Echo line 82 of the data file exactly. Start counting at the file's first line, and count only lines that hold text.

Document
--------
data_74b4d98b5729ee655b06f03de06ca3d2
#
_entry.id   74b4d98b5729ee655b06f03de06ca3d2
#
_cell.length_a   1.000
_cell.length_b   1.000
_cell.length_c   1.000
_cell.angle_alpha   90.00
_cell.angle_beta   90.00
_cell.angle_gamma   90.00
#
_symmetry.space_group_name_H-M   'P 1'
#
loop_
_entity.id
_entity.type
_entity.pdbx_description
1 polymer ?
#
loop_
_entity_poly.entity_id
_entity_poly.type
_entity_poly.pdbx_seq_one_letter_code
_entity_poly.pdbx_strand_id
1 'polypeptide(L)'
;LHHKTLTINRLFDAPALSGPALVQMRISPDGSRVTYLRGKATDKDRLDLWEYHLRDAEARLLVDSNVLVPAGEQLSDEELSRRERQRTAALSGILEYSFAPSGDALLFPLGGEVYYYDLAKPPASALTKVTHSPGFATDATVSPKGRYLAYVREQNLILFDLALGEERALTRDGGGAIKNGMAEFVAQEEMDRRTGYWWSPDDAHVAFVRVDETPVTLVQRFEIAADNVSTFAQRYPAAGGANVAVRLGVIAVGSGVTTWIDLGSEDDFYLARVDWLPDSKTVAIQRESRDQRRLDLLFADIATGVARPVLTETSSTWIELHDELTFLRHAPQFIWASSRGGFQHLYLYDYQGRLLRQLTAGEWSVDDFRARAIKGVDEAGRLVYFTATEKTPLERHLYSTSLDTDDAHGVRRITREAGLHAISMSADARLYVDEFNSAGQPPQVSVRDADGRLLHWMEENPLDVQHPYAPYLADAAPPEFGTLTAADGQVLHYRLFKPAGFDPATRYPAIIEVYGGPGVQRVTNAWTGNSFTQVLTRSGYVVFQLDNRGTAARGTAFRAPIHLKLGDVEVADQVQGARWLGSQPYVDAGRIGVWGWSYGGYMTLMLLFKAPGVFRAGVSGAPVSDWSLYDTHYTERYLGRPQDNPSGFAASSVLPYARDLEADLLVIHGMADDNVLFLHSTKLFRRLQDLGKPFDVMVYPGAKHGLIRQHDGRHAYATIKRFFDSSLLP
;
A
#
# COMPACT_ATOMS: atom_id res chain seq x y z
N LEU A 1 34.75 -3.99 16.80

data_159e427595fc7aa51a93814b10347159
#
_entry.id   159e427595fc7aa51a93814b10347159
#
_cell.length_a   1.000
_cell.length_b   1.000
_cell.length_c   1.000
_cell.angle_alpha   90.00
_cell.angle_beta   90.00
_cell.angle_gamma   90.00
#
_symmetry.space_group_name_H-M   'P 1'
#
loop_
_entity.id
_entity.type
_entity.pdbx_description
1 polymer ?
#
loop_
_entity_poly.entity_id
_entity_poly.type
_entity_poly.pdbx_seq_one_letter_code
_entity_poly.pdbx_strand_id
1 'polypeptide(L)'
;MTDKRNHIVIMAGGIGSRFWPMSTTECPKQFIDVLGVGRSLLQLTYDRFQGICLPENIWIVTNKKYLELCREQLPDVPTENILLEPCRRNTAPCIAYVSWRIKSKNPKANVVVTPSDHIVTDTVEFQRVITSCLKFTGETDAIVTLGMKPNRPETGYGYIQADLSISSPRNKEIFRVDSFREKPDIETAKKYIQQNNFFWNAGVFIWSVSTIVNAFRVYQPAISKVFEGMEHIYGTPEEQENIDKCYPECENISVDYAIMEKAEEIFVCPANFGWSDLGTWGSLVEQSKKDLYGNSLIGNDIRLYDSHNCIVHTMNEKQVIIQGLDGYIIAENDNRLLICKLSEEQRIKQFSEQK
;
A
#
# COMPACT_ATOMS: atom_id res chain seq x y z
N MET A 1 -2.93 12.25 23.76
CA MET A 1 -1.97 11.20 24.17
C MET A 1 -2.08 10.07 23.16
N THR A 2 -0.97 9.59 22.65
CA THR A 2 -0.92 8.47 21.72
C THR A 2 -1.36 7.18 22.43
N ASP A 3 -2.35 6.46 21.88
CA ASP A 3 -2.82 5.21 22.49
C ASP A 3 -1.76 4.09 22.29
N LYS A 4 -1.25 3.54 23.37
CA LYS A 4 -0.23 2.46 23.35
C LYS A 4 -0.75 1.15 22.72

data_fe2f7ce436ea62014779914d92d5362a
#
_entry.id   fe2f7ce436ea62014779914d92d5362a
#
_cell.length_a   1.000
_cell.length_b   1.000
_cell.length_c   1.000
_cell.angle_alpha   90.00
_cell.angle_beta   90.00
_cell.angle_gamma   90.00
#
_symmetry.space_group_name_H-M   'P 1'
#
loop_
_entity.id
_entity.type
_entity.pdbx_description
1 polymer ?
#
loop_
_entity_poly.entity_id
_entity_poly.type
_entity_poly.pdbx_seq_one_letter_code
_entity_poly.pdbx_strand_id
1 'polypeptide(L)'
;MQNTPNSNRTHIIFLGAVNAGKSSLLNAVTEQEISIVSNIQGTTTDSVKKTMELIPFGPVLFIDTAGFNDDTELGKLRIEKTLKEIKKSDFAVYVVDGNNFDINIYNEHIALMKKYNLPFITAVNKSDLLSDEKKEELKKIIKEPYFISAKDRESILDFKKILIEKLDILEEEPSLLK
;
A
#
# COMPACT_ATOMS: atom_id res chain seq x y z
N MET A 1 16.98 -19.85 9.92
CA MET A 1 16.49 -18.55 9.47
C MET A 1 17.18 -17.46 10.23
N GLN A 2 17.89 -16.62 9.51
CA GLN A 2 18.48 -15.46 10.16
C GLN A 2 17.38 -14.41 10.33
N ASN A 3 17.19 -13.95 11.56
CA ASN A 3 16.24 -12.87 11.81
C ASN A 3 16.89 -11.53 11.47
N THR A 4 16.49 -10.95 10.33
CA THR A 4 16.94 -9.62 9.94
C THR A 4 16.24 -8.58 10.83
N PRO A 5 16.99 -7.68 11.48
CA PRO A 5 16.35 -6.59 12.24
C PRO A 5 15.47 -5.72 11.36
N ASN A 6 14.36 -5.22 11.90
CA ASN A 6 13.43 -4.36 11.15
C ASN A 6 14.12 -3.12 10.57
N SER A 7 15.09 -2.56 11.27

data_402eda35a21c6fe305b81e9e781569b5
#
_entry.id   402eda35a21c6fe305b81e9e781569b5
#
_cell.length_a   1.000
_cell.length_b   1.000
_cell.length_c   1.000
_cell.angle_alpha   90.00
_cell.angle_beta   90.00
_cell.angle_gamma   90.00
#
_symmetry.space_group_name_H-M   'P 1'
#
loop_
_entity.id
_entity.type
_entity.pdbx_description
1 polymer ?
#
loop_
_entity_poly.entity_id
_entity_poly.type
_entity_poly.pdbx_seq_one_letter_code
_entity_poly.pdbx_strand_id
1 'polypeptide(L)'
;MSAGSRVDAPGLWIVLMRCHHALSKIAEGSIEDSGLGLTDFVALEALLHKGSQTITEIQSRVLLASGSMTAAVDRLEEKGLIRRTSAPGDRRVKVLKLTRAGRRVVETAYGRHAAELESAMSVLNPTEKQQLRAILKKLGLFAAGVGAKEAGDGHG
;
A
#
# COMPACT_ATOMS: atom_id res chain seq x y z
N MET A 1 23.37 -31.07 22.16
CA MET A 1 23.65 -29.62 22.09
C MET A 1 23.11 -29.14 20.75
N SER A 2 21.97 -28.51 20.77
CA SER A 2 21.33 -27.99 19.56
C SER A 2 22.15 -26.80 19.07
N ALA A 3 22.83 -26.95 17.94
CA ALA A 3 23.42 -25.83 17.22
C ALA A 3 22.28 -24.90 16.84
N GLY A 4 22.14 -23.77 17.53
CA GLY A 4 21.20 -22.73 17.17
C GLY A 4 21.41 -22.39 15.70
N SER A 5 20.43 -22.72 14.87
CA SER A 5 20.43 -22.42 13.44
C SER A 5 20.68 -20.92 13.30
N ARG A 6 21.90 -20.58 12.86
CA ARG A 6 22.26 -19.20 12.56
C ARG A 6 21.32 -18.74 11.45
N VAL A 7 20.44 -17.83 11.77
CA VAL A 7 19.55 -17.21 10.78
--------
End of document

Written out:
_cell.angle_beta   90.00